Harman Kardon has engineered the DVD 101 to play a multitude of discs using a 3/2 progressive scan pull-down for improved video and a Wolfson 24-bit/192kHz D/A converter for radiant 5.1 and 6.1 audio playback. By connecting the player to a digital processor or receiver, both 5.1 and 6.1 digital surround sound in Dolby Digital or DTS can be enjoyed. The price of the DVD 101 is just above an entry level player so the typical buyer may not have an outboard digital processor. Therefore, if a surround sound system is not connected, the DVD 101 allows for down mixing of analog audio to stereo speaker configurations to open up the joys of home theater to all enthusiasts.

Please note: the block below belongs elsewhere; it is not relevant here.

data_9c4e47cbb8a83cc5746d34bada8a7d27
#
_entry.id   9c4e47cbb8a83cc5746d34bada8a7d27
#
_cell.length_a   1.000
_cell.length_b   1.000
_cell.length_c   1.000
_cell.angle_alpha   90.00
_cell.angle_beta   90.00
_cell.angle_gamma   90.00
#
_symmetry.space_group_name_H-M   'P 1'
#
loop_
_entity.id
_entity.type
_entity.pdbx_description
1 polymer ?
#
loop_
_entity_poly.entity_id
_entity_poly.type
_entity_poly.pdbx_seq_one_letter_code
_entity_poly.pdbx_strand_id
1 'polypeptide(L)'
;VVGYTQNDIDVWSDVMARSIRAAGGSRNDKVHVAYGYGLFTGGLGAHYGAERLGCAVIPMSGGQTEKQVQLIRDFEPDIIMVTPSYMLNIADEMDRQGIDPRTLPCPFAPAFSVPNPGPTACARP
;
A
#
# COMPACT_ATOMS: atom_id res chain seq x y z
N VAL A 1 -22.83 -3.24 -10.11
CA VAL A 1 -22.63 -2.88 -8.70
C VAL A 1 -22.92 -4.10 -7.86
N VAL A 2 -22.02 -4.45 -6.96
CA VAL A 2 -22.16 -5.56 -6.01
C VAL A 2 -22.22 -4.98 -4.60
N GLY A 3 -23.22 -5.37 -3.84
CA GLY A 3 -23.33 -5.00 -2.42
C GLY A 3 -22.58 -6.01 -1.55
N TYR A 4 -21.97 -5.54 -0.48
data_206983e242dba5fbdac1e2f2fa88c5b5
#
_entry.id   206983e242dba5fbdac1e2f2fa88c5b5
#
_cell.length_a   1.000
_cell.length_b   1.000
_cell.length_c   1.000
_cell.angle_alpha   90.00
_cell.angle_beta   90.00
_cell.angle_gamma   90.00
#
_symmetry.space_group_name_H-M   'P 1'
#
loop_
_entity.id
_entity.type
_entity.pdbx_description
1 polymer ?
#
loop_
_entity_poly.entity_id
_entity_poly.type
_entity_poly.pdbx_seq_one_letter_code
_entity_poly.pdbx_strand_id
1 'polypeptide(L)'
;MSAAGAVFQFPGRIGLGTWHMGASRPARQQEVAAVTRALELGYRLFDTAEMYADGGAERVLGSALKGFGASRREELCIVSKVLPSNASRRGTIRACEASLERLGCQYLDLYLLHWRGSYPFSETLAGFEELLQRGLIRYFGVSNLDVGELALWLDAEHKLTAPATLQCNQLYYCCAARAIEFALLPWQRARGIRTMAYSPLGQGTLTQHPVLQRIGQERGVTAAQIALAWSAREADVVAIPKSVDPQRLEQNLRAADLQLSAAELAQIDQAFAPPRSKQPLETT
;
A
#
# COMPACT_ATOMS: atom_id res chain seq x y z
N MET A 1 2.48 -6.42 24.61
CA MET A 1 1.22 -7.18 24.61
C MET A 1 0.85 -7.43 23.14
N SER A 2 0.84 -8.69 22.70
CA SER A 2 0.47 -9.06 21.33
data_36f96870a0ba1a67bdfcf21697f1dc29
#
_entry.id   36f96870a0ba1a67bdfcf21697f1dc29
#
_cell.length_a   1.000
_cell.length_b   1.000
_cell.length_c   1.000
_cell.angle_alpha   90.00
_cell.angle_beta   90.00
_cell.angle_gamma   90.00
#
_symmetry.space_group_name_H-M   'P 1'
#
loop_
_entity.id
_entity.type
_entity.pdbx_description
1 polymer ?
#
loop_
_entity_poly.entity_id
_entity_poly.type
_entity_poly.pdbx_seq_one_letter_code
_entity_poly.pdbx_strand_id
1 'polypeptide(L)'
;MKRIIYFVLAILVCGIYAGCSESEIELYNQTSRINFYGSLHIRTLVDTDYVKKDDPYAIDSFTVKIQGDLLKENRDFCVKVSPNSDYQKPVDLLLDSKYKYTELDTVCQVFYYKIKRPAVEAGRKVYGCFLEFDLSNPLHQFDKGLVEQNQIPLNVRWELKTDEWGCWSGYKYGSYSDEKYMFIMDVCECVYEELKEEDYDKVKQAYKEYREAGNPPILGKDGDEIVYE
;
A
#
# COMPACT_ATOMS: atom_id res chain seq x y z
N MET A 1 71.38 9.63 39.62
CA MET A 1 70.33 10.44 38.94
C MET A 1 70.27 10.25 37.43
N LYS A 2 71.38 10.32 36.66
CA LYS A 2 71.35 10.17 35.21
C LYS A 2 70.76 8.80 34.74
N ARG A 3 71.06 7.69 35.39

Installation/Setup/Ease of Use - My experience with the DVD 101 began with the introduction of video to my monitor by way of Monster Cable component interconnects. Additionally, audio signals were sent to my receiver using a Kimber Kable digital coax cable. Once the player was installed, I navigated through the well-designed menu system to set up the player for my system's needs. I have experienced many flawed graphical interfaces in the past and was overjoyed with the simple and easy to read menu system included in this player. Harman Kardon's concept of an intuitive user interface is especially easy to navigate which is a bonus for new users or the not so technically savvy person. Rather than a special switch or button on the faceplate, the DVD 101 requires manually setting the video output from interlaced to progressive scan when using component connectors through the menu system. Some manufacturers elect to place a switch on the faceplate to choose progressive scan, but the elegant design of the Hannan Kardon would be compromised by adding knick-knacks for controlling functions seldom accessed.